State reaches agreement for high speed rail
All Aboard Florida reached an agreement last month with The Florida Department of Transportation (FDOT) to build a privately owned, operated and maintained passenger rail service linking Orlando to Miami.
Under the agreement, All Aboard Florida would lease portions of the Beachline Expressway (State Road 528) right-of-way to build a high speed train. The lease agreement is for 50 years, with an option to renew for another 49 years.
All Aboard Florida will pay FDOT $275,000 per year, adjusting annually for inflation - the appraised, fair market value of the lease. There are stops planned for West Palm Beach and Fort Lauderdale along the roughly 250 mile route which will connect Orlando International Airport with a new train station in Miami.
More than 50 million people travel between Orlando and South Florida annually for both business and pleasure. Disney World and Orlando is the world's most popular resort destination as well.
Approximately 200 of the 230 miles of Right of Way (ROW) needed are in place and the corridor has been used for rail operations for more than a century. This gives the passenger rail service a jump start to begin operating in the shortest timeframe possible. All Aboard Florida is focused on choosing its rolling stock, identifying exact station locations and other significant decisions that will affect the overall timeline.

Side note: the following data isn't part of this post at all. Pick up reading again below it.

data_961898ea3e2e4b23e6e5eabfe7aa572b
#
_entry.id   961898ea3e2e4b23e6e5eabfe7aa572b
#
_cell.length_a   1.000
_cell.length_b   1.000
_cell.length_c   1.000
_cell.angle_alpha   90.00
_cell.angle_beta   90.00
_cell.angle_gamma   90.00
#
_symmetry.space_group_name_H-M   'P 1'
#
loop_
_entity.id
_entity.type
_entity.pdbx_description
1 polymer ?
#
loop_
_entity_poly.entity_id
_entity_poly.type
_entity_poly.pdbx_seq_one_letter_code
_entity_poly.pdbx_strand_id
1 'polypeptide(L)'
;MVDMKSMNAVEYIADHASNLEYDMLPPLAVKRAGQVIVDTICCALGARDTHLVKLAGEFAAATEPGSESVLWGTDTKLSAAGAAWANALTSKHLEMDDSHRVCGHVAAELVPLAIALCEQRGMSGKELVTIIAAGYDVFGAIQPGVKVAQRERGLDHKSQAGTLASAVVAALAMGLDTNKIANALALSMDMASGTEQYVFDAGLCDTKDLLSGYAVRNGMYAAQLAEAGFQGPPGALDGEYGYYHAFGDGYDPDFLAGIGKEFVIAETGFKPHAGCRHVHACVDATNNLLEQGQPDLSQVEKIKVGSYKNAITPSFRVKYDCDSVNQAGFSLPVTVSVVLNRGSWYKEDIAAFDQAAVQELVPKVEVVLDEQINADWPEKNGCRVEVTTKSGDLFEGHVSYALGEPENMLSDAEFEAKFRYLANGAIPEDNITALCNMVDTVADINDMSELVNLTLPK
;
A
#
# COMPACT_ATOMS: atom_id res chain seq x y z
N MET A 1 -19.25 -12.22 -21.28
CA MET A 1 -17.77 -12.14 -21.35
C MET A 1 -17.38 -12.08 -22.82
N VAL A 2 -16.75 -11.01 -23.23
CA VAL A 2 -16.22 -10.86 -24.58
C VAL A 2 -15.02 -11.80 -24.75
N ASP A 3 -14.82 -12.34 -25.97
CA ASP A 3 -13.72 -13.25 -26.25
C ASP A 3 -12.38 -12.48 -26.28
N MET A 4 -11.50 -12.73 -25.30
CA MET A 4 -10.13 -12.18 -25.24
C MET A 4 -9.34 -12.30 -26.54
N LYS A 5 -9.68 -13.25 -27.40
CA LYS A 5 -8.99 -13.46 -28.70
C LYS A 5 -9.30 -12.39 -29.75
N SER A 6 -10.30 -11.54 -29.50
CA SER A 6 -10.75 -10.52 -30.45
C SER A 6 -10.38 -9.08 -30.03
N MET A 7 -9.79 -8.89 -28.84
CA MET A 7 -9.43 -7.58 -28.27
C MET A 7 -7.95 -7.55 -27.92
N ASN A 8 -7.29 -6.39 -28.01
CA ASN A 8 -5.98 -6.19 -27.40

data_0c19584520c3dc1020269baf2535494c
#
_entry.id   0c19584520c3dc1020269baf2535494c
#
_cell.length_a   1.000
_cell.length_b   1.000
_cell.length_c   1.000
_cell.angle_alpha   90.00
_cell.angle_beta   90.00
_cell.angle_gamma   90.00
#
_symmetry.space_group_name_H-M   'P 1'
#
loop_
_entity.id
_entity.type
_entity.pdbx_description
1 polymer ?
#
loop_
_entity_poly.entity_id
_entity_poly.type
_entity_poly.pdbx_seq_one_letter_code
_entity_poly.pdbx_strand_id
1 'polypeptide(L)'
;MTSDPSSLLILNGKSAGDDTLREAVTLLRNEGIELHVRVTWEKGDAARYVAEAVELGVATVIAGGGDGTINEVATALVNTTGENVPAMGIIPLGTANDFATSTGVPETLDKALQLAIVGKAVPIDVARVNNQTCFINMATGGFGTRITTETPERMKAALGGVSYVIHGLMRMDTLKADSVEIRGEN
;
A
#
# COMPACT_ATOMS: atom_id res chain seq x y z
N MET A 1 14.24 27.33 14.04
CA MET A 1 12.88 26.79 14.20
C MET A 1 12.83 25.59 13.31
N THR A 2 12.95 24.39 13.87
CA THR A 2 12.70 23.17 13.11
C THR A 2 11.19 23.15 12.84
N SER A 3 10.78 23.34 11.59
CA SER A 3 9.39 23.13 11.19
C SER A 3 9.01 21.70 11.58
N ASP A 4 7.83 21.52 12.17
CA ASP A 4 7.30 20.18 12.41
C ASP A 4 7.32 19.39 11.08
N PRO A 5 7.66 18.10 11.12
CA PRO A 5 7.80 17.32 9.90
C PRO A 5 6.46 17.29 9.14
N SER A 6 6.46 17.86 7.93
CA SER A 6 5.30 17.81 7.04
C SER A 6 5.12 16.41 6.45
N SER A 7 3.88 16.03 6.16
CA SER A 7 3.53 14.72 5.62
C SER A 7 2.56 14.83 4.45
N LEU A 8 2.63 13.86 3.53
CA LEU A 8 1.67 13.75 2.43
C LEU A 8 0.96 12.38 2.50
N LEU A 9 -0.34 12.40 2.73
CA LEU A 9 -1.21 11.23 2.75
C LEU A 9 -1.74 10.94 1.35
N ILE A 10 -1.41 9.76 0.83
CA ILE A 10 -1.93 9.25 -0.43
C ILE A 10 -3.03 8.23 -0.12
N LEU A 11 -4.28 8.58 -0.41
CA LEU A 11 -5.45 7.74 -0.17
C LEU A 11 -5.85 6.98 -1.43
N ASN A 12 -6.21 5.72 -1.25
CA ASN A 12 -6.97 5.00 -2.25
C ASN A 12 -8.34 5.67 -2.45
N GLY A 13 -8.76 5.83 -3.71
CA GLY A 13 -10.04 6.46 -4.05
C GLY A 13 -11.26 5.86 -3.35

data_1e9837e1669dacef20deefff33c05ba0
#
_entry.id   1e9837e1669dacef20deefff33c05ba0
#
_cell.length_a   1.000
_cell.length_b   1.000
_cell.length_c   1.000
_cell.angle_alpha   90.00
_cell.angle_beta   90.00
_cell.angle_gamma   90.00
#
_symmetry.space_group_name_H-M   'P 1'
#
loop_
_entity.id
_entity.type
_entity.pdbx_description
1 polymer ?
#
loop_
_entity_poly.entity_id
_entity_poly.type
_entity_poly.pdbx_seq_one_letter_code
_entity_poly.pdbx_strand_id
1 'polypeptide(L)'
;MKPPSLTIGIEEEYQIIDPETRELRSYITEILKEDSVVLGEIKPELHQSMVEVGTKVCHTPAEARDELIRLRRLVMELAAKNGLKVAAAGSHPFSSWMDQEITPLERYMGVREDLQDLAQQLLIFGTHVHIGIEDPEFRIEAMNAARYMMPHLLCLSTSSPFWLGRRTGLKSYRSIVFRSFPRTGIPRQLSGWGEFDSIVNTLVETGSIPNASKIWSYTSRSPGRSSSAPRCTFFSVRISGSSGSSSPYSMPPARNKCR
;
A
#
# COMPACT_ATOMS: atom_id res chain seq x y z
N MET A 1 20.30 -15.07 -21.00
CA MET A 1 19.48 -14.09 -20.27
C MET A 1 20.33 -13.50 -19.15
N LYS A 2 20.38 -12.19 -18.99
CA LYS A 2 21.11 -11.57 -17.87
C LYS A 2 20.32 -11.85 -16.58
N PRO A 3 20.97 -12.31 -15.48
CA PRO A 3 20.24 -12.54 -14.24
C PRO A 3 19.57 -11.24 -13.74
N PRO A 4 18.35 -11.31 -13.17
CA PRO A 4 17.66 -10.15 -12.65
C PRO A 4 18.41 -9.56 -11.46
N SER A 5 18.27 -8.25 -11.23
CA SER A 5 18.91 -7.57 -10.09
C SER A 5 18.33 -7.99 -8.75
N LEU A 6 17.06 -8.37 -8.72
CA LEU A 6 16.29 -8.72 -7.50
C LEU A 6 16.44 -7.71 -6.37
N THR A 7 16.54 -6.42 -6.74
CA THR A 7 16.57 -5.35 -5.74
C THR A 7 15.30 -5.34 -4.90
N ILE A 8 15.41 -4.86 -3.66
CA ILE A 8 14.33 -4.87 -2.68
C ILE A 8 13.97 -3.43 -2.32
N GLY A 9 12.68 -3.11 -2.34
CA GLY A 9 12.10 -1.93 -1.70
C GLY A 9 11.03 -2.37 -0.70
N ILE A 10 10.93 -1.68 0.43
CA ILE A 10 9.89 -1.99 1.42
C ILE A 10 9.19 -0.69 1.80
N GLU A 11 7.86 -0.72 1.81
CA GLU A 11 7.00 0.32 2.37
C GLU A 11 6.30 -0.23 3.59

The new train will become the nation's first privately financed, operated and maintained passenger rail system owned by Florida East Coast Industries, of Coral Gables.
All Aboard Florida is a proposed higher-speed rail service which would operate along the Florida East Coast Railway. The proposed service would connect Miami with Orlando via a roughly 240-mile (390 km) route along the Atlantic coast north from Miami to Cocoa, where it would turn west towards Orlando. Startup costs are estimated at $1 billion, including a new 40-mile (64 km) track segment from Cocoa to Orlando. Unlike all other inter-city rail (Amtrak) in the United States the new service would be privately owned and operated by Florida East Coast Railway (FEC). The company did, however, apply for a Federal Railroad Administration loan of an undisclosed amount in March 2013 to at least partially pay for start-up costs.
Feasibility studies into beginning the service began in late 2011, and by the time of the public announcement had progressed into detailed ridership and engineering studies.[ Service was originally planned to begin in 2014, but in March 2013 an FEC executive said that the start date had been pushed back to late 2015. Even if the new trackage into Orlando is not completed by the time service begins, connections at Cocoa would be offered.
The new train will be a privately financed, operated and maintained passenger rail system
The State will be paid $275,000 per year for 99 years to lease the expressway right of way